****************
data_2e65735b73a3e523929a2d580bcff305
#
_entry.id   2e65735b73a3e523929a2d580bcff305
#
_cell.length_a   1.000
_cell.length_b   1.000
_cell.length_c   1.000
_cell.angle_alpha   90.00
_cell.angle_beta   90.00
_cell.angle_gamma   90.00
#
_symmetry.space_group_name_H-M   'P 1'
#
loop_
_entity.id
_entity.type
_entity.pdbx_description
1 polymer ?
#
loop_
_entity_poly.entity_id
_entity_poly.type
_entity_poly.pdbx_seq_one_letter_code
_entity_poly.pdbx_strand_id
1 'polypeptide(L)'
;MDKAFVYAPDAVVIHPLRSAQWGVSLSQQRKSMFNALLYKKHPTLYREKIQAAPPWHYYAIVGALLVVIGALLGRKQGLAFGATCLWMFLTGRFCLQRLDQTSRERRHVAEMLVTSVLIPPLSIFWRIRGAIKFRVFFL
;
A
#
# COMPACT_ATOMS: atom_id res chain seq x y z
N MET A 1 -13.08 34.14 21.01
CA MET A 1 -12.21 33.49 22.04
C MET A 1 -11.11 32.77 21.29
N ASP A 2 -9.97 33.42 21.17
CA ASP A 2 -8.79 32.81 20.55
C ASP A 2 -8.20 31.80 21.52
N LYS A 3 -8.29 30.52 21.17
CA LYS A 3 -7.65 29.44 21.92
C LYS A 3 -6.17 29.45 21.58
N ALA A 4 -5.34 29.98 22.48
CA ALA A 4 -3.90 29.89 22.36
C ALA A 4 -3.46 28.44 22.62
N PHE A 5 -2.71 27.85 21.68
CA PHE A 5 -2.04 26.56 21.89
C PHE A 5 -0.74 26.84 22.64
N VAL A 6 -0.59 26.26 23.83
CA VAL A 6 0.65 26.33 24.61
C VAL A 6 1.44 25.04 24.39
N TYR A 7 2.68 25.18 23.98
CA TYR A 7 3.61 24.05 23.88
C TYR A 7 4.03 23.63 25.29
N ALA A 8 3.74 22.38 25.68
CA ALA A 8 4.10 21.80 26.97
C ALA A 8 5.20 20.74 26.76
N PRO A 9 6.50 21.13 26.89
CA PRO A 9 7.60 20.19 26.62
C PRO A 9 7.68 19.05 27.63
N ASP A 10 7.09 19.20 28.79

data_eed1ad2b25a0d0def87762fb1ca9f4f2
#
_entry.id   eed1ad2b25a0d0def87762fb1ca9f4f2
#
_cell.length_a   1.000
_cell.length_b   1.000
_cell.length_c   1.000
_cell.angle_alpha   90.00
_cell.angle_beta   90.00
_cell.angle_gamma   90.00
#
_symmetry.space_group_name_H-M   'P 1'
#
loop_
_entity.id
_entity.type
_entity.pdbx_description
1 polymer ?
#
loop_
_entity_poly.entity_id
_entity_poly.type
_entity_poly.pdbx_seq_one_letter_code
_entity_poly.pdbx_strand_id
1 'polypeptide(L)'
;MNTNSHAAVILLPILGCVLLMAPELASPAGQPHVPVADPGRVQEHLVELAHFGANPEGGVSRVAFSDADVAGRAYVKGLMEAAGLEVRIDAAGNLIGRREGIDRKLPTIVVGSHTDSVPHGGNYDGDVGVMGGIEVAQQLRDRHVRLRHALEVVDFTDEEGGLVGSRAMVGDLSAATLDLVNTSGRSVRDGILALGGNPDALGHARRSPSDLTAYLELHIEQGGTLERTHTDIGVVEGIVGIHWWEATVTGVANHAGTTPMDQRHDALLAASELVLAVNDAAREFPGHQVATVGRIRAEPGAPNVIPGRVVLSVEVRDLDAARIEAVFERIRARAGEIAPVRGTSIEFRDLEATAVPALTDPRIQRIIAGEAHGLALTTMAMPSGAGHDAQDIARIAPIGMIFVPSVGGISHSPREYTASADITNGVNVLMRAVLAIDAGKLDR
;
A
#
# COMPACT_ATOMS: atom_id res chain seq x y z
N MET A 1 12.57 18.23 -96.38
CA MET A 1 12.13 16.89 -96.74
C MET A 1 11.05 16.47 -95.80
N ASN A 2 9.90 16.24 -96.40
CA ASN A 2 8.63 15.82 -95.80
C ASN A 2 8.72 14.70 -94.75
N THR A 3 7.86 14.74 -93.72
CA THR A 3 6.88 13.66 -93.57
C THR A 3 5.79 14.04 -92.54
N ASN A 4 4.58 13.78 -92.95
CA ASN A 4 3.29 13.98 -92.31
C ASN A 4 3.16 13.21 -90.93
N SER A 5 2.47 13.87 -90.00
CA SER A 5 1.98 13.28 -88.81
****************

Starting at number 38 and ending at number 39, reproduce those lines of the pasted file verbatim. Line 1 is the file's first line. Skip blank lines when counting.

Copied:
CA LYS A 3 -7.65 29.44 21.92
C LYS A 3 -6.17 29.45 21.58